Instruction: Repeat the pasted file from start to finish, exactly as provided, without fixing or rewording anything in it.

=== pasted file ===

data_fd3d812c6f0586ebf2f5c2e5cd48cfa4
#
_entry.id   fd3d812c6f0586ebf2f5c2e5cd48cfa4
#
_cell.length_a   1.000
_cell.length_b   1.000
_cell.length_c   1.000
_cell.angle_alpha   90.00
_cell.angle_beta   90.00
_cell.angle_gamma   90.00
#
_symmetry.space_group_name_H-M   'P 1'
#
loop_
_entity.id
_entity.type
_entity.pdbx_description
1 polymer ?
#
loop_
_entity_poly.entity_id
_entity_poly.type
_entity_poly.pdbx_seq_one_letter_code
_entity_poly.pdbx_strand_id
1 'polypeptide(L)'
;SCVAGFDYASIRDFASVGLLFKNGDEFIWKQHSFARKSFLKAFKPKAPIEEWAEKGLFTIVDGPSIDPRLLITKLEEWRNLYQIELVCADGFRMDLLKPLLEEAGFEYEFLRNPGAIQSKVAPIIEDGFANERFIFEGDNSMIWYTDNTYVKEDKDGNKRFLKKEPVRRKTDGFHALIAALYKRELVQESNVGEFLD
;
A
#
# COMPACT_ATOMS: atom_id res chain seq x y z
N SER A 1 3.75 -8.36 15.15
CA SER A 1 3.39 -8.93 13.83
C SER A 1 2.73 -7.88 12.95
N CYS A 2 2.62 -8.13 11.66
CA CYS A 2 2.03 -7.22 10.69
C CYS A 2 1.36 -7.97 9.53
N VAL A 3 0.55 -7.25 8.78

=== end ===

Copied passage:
data_fd3d812c6f0586ebf2f5c2e5cd48cfa4
#
_entry.id   fd3d812c6f0586ebf2f5c2e5cd48cfa4
#
_cell.length_a   1.000
_cell.length_b   1.000
_cell.length_c   1.000
_cell.angle_alpha   90.00
_cell.angle_beta   90.00
_cell.angle_gamma   90.00
#
_symmetry.space_group_name_H-M   'P 1'
#
loop_
_entity.id
_entity.type
_entity.pdbx_description
1 polymer ?
#
loop_
_entity_poly.entity_id
_entity_poly.type
_entity_poly.pdbx_seq_one_letter_code
_entity_poly.pdbx_strand_id
1 'polypeptide(L)'
;SCVAGFDYASIRDFASVGLLFKNGDEFIWKQHSFARKSFLKAFKPKAPIEEWAEKGLFTIVDGPSIDPRLLITKLEEWRNLYQIELVCADGFRMDLLKPLLEEAGFEYEFLRNPGAIQSKVAPIIEDGFANERFIFEGDNSMIWYTDNTYVKEDKDGNKRFLKKEPVRRKTDGFHALIAALYKRELVQESNVGEFLD
;
A
#
# COMPACT_ATOMS: atom_id res chain seq x y z
N SER A 1 3.75 -8.36 15.15
CA SER A 1 3.39 -8.93 13.83
C SER A 1 2.73 -7.88 12.95
N CYS A 2 2.62 -8.13 11.66
CA CYS A 2 2.03 -7.22 10.69
C CYS A 2 1.36 -7.97 9.53
N VAL A 3 0.55 -7.25 8.78